Jackson: As someone who was raised by Catholic parents and never baptized, I will do my best to untangle the theology at play. It seems like Montenaro, the most Christmassy monarchy in Europe, has some sort of special relationship with the Vatican, which just lends it jewels for stuff? And this has been happening for a while — because people keep referencing former rulers who lost the jewels they had used for special events and then had their nations nearly collapse, so this is a high-stakes operation. This offers no clarity on where exactly Montenaro is in Europe and how its extreme Catholicism lasted throughout history. (Did they fight in the 30 Years’ War? What happened during the World Wars?) Anyway, like Catholicism, The Princess Switch 3 is also about the concepts of repentance and forgiveness because the movie centers on Fiona trying to confront her own past and prove her worth to the larger Montenaran society. At the end of the last movie, Stacy argued that Fiona should do community service instead of going to prison. This one picks up that vaguely abolitionist thinking by having Fiona serve out her time via community service at a nunnery. It’s all a daring way to ask: What is atonement, and why does it mainly involve other people pretending to be blonde like you?
Rachel: A powerful question, Jackson. The Netflix Christmas cinematic universe has always had a wobbly relationship to justice. For example, in the Christmas Prince series, a family member (named Count Simon) similarly tries to overthrow the crown and is ultimately allowed back into the fold and even pops up in this movie (at the party where the heist ultimately goes down) to remind us that we are never far from another Netflix Christmas movie. The overarching message that Netflix wants to convey seems to be that family is more important than being punished for a crime, even if that crime is trying to overthrow your family.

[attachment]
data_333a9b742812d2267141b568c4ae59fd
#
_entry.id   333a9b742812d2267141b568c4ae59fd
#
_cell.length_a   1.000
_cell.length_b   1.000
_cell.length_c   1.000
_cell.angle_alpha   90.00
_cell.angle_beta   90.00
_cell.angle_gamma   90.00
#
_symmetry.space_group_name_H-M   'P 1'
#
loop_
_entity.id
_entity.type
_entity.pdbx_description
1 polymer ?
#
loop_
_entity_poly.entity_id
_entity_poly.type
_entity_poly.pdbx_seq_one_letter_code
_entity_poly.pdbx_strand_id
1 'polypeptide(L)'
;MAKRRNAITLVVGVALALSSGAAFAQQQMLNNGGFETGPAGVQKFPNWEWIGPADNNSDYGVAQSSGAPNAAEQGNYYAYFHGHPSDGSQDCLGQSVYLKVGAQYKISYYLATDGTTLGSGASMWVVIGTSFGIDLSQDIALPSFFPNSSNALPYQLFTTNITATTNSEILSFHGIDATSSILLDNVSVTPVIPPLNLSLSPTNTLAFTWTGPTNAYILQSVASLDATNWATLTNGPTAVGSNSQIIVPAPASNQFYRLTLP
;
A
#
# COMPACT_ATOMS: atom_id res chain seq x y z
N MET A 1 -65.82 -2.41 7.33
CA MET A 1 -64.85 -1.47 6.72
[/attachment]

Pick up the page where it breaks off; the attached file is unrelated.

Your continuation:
Relatedly, I want to address the evolution of the various romantic relationships at play within Romancing the Stone: Margaret and Kevin seem to have thriving sexual chemistry and a sense of mutual respect, but I am concerned about Stacy and Prince Edward, who seem to have developed an unhealthy attachment. Every time Stacy wants to do anything, namely, switch places innocently with her doppelgängers, Edward becomes nervous and frightened. Stacy has to soothe him like he is a dog in a thunderstorm. I wonder if their marriage is doomed. This is also reflected in the fact that Stacy dresses the worst of the three Vanessas Hudgens. Maybe she is depressed?
Jackson: It really seems that Edward and Stacy’s relationship has not recovered from the stress the events of Switched Again put on it. I feel like they might be freer if Stacy was allowed more time to be herself outside of the confines of Montenaro — preferably in Chicago, which she mentions zero times in this film despite her hat-based love for it previously. And I agree, I think Vanessa’s performances as Fiona, ranked, would be Margaret as Fiona, straight-up Fiona, and then Stacy as Fiona. (Margaret has the lead because it seems like Vanessa is looser when she has the extra layer of goofiness to play with and because Margaret’s Fiona impression is built around her going “meow.”) In terms of the film’s third couple: Fiona and Peter are pretty cute together. It feels natural for a lonely girl to fall for a guy whose main talent involves helping her navigate security lasers around a precious artifact. On that note, what did you think of Vanessa’s recurring homage to Catherine Zeta-Jones dodging around lasers in Entrapment?